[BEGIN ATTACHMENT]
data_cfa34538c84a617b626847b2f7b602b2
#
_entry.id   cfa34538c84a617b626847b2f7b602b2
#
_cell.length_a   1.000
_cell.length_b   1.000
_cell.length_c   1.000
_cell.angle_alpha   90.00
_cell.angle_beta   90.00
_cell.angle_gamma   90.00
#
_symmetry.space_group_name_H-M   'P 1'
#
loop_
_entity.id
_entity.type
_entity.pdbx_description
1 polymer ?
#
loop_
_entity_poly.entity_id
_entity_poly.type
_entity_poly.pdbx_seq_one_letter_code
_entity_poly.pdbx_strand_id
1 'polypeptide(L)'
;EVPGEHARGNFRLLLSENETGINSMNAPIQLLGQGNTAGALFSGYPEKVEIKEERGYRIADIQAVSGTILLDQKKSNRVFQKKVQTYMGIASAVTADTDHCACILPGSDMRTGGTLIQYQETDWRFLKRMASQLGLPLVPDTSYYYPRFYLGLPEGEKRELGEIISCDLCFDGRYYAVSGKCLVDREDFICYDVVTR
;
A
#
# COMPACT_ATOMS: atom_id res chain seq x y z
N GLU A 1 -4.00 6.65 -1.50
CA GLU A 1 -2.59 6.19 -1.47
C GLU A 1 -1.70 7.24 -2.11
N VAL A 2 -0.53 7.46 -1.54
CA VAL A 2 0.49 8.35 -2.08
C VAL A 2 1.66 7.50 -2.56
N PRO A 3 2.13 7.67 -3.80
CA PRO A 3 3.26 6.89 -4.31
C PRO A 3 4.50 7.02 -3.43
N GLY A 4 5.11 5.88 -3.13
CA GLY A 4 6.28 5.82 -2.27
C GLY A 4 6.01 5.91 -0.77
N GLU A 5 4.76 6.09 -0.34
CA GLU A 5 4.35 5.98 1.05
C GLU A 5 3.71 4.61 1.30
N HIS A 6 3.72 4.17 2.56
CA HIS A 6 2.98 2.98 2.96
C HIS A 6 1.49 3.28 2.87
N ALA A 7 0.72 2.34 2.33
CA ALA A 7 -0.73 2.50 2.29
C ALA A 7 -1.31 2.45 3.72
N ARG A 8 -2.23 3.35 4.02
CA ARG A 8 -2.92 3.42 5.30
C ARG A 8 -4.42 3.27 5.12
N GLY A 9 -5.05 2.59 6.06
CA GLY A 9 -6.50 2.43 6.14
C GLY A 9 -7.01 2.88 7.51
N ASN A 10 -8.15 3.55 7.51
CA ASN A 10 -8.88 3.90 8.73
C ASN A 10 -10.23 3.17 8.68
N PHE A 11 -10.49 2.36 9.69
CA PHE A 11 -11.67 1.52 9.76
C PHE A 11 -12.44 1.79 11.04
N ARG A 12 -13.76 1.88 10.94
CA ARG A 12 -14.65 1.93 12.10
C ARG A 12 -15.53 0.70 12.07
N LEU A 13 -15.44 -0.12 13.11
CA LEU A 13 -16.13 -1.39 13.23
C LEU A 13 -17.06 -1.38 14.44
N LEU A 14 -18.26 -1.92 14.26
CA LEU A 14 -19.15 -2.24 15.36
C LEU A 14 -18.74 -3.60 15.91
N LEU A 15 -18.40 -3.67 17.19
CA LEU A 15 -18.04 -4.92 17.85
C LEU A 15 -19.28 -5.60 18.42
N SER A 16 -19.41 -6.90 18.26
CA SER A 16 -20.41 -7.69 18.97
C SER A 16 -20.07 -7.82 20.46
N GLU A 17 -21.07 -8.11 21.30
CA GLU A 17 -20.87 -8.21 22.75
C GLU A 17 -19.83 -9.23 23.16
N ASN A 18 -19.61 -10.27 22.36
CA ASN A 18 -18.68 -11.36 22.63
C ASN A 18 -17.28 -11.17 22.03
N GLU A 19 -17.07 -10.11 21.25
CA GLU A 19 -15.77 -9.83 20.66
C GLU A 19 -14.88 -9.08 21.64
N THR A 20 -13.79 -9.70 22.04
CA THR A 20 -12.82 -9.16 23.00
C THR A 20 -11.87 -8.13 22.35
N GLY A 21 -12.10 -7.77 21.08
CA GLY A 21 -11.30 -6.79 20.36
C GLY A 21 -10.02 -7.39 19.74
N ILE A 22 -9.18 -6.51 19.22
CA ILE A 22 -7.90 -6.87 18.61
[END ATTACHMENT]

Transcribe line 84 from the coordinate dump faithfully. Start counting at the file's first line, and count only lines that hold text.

C ASN A 18 -17.28 -11.17 22.03